OPINION

[Editorial] Keep sanctions intact

By Korea Herald

Data shows extended sanctions biting deeper into impoverished North Korean regime

  • Published : Jul 29, 2019 - 17:28
  • Updated : Jul 29, 2019 - 17:28

Data released by the Bank of Korea last week shows North Korea’s economy continuing to contract amid prolonged international sanctions imposed on the recalcitrant regime to choke off funding for its nuclear weapons and missile programs.

The North’s gross domestic product is estimated to have shrunk 4.1 percent in 2018 from the year before, marking its worst performance since 1997, when it backtracked 6.5 percent. Last year’s negative growth also follows an estimated 3.5 percent on-year contraction in 2017.

With Pyongyang rarely disclosing figures on the economy, the estimates by the BOK are based on information on the North’s economic activities provided by various institutions here.

North Korea’s shrinking economy suggests tighter sanctions implemented over the past few years under the UN Security Council resolutions have begun to bite deeper into the impoverished regime. The North had seen its GDP expand 3.9 percent in 2016.

The regime has suffered especially from measures to block outbound shipments of its three key export items -- coal, textiles and fisheries products -- in a bid to cut off its access to hard currency that could be used for its weapons programs.

North Korea’s exports are estimated to have plunged 86.3 percent to a mere $240 million last year from $1.77 billion in 2017, according to BOK data. Its imports dropped 31.2 percent on-year to $2.6 billion. Among goods that the North is barred from importing under the international sanctions regime are luxury items such as vehicles and whiskey, which are said to be used to enhance North Korean leader Kim Jong-un’s grip on his subordinates.

In 2018, North Korea’s overall trade is estimated to have plunged 48.8 percent from a year earlier to $2.84 billion, recording a deficit of more than $2.3 billion.

It seems to be only a matter of time before Pyongyang’s foreign currency reserves, which were estimated to have reached $5 billion when Kim inherited power from his late father Kim Jong-il in 2011, will be exhausted.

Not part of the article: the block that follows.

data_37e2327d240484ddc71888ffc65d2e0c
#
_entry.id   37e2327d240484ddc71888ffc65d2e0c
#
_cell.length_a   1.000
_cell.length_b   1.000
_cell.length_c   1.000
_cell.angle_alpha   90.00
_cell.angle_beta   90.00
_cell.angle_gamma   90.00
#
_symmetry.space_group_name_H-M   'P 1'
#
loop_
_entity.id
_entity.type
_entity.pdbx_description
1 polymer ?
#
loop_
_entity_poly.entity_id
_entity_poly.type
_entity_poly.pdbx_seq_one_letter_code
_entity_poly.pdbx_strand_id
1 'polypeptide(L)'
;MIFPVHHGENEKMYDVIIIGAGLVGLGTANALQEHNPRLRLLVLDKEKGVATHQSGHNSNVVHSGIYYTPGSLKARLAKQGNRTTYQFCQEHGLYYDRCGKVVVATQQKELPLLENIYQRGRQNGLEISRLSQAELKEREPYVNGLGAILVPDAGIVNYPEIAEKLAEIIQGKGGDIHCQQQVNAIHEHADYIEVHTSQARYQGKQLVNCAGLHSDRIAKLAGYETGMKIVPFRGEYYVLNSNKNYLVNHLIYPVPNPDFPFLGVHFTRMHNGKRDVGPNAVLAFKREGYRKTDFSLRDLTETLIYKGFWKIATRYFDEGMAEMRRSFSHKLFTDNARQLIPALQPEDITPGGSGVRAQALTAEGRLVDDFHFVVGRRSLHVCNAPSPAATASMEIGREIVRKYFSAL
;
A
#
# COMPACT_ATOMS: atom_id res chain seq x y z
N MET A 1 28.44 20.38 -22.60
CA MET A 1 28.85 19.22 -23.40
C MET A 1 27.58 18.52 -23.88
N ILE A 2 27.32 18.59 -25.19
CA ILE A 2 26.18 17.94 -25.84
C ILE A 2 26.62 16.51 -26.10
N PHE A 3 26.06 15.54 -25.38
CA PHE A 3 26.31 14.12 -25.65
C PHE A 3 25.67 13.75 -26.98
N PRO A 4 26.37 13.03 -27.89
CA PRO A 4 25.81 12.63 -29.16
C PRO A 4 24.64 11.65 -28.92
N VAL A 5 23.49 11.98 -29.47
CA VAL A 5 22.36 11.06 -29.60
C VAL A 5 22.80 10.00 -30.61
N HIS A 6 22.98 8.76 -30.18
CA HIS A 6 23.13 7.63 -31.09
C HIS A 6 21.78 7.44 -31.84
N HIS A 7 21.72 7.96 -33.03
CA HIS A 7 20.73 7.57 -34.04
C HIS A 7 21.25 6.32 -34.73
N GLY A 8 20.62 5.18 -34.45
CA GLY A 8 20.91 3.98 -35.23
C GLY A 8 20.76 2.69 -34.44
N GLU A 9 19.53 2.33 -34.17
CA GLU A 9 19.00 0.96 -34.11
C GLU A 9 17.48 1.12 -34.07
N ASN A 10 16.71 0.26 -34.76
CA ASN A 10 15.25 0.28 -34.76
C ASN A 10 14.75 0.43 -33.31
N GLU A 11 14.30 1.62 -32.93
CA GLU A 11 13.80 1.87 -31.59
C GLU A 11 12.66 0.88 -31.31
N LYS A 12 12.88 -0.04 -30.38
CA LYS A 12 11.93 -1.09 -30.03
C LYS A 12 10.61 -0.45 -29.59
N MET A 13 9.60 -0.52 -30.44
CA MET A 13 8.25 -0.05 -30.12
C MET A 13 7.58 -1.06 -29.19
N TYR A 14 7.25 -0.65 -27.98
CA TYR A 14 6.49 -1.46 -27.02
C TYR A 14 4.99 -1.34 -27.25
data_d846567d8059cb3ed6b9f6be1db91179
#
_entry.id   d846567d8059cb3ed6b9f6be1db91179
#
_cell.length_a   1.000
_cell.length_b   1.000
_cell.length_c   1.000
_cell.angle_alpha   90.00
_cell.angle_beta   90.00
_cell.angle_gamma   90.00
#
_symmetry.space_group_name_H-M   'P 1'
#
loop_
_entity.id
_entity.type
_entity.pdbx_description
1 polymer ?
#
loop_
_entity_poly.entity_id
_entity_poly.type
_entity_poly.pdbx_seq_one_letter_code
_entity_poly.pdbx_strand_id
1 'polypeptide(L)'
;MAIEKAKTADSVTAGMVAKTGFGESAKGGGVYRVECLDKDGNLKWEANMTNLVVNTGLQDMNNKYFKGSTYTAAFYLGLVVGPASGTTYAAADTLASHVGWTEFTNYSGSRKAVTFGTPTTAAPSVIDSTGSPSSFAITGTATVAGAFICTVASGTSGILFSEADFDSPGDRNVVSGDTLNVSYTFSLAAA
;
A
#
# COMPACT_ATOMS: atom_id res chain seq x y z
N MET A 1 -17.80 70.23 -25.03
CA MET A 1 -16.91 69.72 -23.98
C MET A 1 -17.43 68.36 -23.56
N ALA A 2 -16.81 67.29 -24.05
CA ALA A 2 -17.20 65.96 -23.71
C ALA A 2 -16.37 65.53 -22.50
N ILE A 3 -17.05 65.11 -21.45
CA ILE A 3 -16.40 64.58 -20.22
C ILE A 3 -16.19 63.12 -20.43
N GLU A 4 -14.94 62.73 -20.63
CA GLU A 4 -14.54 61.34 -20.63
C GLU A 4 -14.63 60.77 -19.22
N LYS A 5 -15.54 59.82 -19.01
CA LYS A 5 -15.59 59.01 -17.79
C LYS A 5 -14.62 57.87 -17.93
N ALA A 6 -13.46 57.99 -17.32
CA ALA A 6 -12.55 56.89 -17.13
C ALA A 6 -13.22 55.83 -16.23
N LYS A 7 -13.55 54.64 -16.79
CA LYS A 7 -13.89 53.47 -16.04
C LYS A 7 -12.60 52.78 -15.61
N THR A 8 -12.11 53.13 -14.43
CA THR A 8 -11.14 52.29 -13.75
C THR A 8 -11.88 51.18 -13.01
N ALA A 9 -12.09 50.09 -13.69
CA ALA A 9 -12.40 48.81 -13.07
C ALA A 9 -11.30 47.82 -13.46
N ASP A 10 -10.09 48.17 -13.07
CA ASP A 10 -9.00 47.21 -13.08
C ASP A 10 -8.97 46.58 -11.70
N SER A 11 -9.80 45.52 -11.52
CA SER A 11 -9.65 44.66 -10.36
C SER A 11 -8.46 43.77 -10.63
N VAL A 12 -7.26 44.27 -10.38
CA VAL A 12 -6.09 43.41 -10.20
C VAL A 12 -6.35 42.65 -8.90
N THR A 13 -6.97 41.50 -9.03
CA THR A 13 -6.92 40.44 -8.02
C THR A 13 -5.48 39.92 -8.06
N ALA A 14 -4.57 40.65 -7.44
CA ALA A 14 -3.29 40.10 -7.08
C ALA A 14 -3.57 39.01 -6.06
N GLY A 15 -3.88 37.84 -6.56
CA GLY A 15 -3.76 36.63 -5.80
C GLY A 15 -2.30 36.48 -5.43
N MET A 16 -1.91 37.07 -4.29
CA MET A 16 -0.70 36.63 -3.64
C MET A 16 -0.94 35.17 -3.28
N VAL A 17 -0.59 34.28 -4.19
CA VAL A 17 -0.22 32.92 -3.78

The increasing pain felt by the Kim regime under the extended sanctions has been made clear, paradoxically, by its emphasis on self-reliance and economic development.

Kim Su-gil, a top officer of the North Korean Army, said Friday that Pyongyang would firmly guard the isolated regime’s self-reliance in the face of international sanctions over its nuclear and missile tests.

In an editorial Saturday marking the 66th anniversary of the signing of the armistice that ended the 1950-53 Korean War, the Rodong Sinmun, the mouthpiece of the North’s ruling Workers’ Party, urged people to focus on economic development with a strong will to protect the Kim regime.

Some critics here say that trade figures should not be used to exaggerate North Korea’s economic predicament, noting its economy has become increasingly dependent on black markets that have sprung up since the 2000s.

But it is reported that about 480 marketplaces have disappeared around North Korea in recent years.

The construction of a tourism complex in the North’s eastern coastal city of Wonsan, Kangwon Province, which has been overseen by Kim, is known to have been suspended due to a shortage of materials.

Despite the rhetoric of self-reliance, North Korea’s fragile economy has been virtually shored up by a small-scale trade with the outside world and informal local markets. A collapse of trade appears to be resulting in suspending market activities, exacerbating the North’s economic situation and the livelihoods of its people. North Korea’s per capita income is estimated to have remained at 1.43 million won ($1,208) last year, less than 4 percent of the approximately 36.8 million won for South Korea.

Kim was apparently frustrated with Trump’s position of taking time to reach a deal on easing sanctions against his regime in return for substantial progress in its denuclearization during their summit in Hanoi in February.

Kim’s increasingly harsh verbal attacks on South Korean President Moon Jae-in also seem to reflect his anger at the Moon administration’s failure to circumvent the UN sanctions regime to resume inter-Korean economic projects.

What is needed now is to keep sanctions on the North intact until Kim is ready to take concrete steps toward irreversible denuclearization in a fully verifiable manner.

A special security adviser to President Moon suggested last week that North Korea could get sanctions relief by dismantling its Yongbyon nuclear complex. But the measure would be far from sufficient to warrant a significant easing of sanctions against Pyongyang.

The North should be made to recognize that adherence to its nuclear arsenal would do nothing to prevent the crumbling of its economy and eventually its regime.